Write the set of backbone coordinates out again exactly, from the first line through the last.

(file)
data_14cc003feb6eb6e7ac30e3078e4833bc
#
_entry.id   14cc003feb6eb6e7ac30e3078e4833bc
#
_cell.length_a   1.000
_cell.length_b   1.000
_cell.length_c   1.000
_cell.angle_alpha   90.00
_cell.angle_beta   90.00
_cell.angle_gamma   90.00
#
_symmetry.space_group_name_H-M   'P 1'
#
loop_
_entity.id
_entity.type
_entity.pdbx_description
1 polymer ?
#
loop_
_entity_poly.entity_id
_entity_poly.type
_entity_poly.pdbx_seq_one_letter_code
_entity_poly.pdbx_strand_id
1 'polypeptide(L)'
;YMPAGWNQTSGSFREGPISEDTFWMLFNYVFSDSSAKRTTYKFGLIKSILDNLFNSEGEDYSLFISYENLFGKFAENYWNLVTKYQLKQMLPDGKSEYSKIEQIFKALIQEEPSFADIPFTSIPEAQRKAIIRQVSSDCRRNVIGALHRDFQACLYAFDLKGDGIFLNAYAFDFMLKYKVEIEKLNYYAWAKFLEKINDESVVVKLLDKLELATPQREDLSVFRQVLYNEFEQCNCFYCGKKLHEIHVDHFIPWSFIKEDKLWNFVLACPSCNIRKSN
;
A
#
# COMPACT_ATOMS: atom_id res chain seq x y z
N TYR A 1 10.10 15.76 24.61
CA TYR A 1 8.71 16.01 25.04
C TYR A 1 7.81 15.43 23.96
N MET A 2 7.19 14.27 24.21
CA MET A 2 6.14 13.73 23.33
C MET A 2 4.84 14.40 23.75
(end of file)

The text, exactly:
data_14cc003feb6eb6e7ac30e3078e4833bc
#
_entry.id   14cc003feb6eb6e7ac30e3078e4833bc
#
_cell.length_a   1.000
_cell.length_b   1.000
_cell.length_c   1.000
_cell.angle_alpha   90.00
_cell.angle_beta   90.00
_cell.angle_gamma   90.00
#
_symmetry.space_group_name_H-M   'P 1'
#
loop_
_entity.id
_entity.type
_entity.pdbx_description
1 polymer ?
#
loop_
_entity_poly.entity_id
_entity_poly.type
_entity_poly.pdbx_seq_one_letter_code
_entity_poly.pdbx_strand_id
1 'polypeptide(L)'
;YMPAGWNQTSGSFREGPISEDTFWMLFNYVFSDSSAKRTTYKFGLIKSILDNLFNSEGEDYSLFISYENLFGKFAENYWNLVTKYQLKQMLPDGKSEYSKIEQIFKALIQEEPSFADIPFTSIPEAQRKAIIRQVSSDCRRNVIGALHRDFQACLYAFDLKGDGIFLNAYAFDFMLKYKVEIEKLNYYAWAKFLEKINDESVVVKLLDKLELATPQREDLSVFRQVLYNEFEQCNCFYCGKKLHEIHVDHFIPWSFIKEDKLWNFVLACPSCNIRKSN
;
A
#
# COMPACT_ATOMS: atom_id res chain seq x y z
N TYR A 1 10.10 15.76 24.61
CA TYR A 1 8.71 16.01 25.04
C TYR A 1 7.81 15.43 23.96
N MET A 2 7.19 14.27 24.21
CA MET A 2 6.14 13.73 23.33
C MET A 2 4.84 14.40 23.75